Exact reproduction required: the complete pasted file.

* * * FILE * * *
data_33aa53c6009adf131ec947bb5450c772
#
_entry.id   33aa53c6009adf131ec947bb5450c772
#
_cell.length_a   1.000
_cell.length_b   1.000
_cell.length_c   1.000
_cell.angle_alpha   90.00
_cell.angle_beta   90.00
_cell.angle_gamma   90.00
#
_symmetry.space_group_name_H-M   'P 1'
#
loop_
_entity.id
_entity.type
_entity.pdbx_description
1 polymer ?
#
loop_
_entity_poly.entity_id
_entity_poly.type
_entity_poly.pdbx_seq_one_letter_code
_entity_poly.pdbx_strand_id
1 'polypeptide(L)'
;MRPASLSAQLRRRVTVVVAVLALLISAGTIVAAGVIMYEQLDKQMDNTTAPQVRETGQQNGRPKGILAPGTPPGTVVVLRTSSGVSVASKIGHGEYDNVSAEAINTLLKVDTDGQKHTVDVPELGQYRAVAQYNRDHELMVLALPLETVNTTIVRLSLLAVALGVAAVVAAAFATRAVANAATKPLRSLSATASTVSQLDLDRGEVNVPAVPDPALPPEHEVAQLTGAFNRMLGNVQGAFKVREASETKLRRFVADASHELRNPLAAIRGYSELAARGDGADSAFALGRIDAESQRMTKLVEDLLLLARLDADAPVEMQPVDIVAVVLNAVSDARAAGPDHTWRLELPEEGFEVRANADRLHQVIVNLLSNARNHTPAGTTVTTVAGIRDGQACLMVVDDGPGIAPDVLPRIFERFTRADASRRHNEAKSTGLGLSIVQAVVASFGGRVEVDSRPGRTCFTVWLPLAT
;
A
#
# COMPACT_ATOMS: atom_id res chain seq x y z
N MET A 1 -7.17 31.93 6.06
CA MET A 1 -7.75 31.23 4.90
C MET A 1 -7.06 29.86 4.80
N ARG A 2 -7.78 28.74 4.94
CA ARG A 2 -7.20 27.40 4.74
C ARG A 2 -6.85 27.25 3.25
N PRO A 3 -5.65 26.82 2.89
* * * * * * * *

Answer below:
data_33aa53c6009adf131ec947bb5450c772
#
_entry.id   33aa53c6009adf131ec947bb5450c772
#
_cell.length_a   1.000
_cell.length_b   1.000
_cell.length_c   1.000
_cell.angle_alpha   90.00
_cell.angle_beta   90.00
_cell.angle_gamma   90.00
#
_symmetry.space_group_name_H-M   'P 1'
#
loop_
_entity.id
_entity.type
_entity.pdbx_description
1 polymer ?
#
loop_
_entity_poly.entity_id
_entity_poly.type
_entity_poly.pdbx_seq_one_letter_code
_entity_poly.pdbx_strand_id
1 'polypeptide(L)'
;MRPASLSAQLRRRVTVVVAVLALLISAGTIVAAGVIMYEQLDKQMDNTTAPQVRETGQQNGRPKGILAPGTPPGTVVVLRTSSGVSVASKIGHGEYDNVSAEAINTLLKVDTDGQKHTVDVPELGQYRAVAQYNRDHELMVLALPLETVNTTIVRLSLLAVALGVAAVVAAAFATRAVANAATKPLRSLSATASTVSQLDLDRGEVNVPAVPDPALPPEHEVAQLTGAFNRMLGNVQGAFKVREASETKLRRFVADASHELRNPLAAIRGYSELAARGDGADSAFALGRIDAESQRMTKLVEDLLLLARLDADAPVEMQPVDIVAVVLNAVSDARAAGPDHTWRLELPEEGFEVRANADRLHQVIVNLLSNARNHTPAGTTVTTVAGIRDGQACLMVVDDGPGIAPDVLPRIFERFTRADASRRHNEAKSTGLGLSIVQAVVASFGGRVEVDSRPGRTCFTVWLPLAT
;
A
#
# COMPACT_ATOMS: atom_id res chain seq x y z
N MET A 1 -7.17 31.93 6.06
CA MET A 1 -7.75 31.23 4.90
C MET A 1 -7.06 29.86 4.80
N ARG A 2 -7.78 28.74 4.94
CA ARG A 2 -7.20 27.40 4.74
C ARG A 2 -6.85 27.25 3.25
N PRO A 3 -5.65 26.82 2.89